2 NDP candidates resign following 'unacceptable' online comments
Candidates were running in Ontario, Nova Scotia ridings
The NDP says two of its candidates have quit the federal election race with less than a week to go, promising to learn more about antisemitism.
Party spokesperson George Soule said Wednesday morning that Sidney Coles, running in Toronto-St. Paul's, and Dan Osborne, running in the Nova Scotia riding of Cumberland-Colchester, are resigning by choice, but the party supports their decisions.
Soule said they both agreed to learn more about antisemitism.
As first reported by the Toronto Star, Coles claimed on Twitter that Israel was somehow responsible for missing doses of COVID-19 vaccine in the United States last winter.
She later apologized for posting "unsubstantiated theories about vaccine supply linked to Israel," and said it was never her intent to indulge a "common antisemitic trope," the newspaper reported.
Osborne is accused of tweeting at TV personality Oprah Winfrey in 2019 asking "was Auschwitz a real place?"
Hi <a href="https://twitter.com/YaaraSaks?ref_src=twsrc%5Etfw">@YaaraSaks</a> I want to offer an apology. The role of Auschwitz and the history of the holocaust is one we should never forget. Antisemitism should be confronted and stopped. I can’t recall posting that, I was 16 then and can honestly say I did not mean to cause any harm.—@danosbornens
He responded this week, from a different account, saying he has no memory of tweeting that, but apologized.
"I want to offer an apology. The role of Auschwitz and the history of the Holocaust is one we should never forget. Antisemitism should be confronted and stopped," he said.
WATCH | Singh reacts to NDP candidates resigning
NDP Leader Jagmeet Singh called the messages "unacceptable."
"I want to be very clear: their comments were completely wrong and have no place in our party," he said during a campaign stop in Essex, Ont., on Wednesday morning.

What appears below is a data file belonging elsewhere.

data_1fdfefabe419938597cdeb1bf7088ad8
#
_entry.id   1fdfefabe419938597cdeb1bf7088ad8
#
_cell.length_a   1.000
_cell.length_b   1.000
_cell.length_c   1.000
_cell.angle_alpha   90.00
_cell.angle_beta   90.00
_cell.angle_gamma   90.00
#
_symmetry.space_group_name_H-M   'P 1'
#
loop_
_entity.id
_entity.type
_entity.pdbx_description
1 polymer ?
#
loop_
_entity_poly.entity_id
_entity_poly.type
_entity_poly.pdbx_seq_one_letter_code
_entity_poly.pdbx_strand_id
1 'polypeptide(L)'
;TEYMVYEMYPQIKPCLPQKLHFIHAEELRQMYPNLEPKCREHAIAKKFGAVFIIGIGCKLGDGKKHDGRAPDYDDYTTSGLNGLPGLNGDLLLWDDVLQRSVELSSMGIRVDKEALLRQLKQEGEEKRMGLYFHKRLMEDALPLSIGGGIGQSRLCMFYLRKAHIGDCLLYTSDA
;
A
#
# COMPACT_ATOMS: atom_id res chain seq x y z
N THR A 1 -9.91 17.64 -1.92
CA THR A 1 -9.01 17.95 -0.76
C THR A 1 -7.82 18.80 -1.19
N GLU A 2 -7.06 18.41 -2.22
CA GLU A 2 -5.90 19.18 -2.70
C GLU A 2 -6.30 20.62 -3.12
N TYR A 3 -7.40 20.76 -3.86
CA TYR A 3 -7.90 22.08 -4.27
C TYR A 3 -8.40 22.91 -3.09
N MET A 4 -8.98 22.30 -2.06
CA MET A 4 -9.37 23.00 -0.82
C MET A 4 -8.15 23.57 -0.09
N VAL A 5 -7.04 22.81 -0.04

"Those messages were completely unacceptable and the right decision was made."
Green Party Leader Annamie Paul, herself Jewish, said antisemitism is on the rise and applauded those who raised concerns about the two candidates' tweets.
"It is gratifying to know there are those who are going to raise their voice, because we have said many times that silence is the thing that emboldens hate," she said during a stop in Kitchener, Ont.
"When you see it, call it out."
Conservatives, Liberals have also lost candidates
The other two main parties have also lost candidates embroiled in scandal on the campaign trail.
Over the weekend, the Conservatives dumped their candidate in the Toronto riding of Beaches–East York after past Islamophobic tweets surfaced.
Just yesterday, a Conservative candidate in the western Quebec riding of Pontiac apologized for sharing two racist jokes on Facebook. He remains on the Conservative slate, according to the Ottawa Citizen.
Speaking Wednesday in Jonquiere, Que, O'Toole said he has a zero tolerance policy for racism.
"Every single one of our candidates is running on a positive vision for the future of this country and a positive vision to bring people together," O'Toole said when asked about the candidate.
"I'm very proud to say we have the most diverse slate of candidates that we've ever had, the most women, and we're all singularly focused on Canada's recovery plan."
At the start of the campaign, another Conservative Party candidate, Troy Myers, stepped out of the race in a Nova Scotia riding following an allegation from a woman who says he sexually assaulted her at a work conference in 2019. He denies the allegation.
Former Liberal candidate and incumbent Raj Saini stepped down from the race in the Ontario riding of Kitchener Centre after allegations of sexual harassment were made against him. Saini has denied all the allegations as "unequivocally false."
Because his name is still on the ballot, Liberal Leader Justin Trudeau said he would not welcome back Saini in his caucus if he wins the seat, and he would not be able to sit as a Liberal in the House of Commons.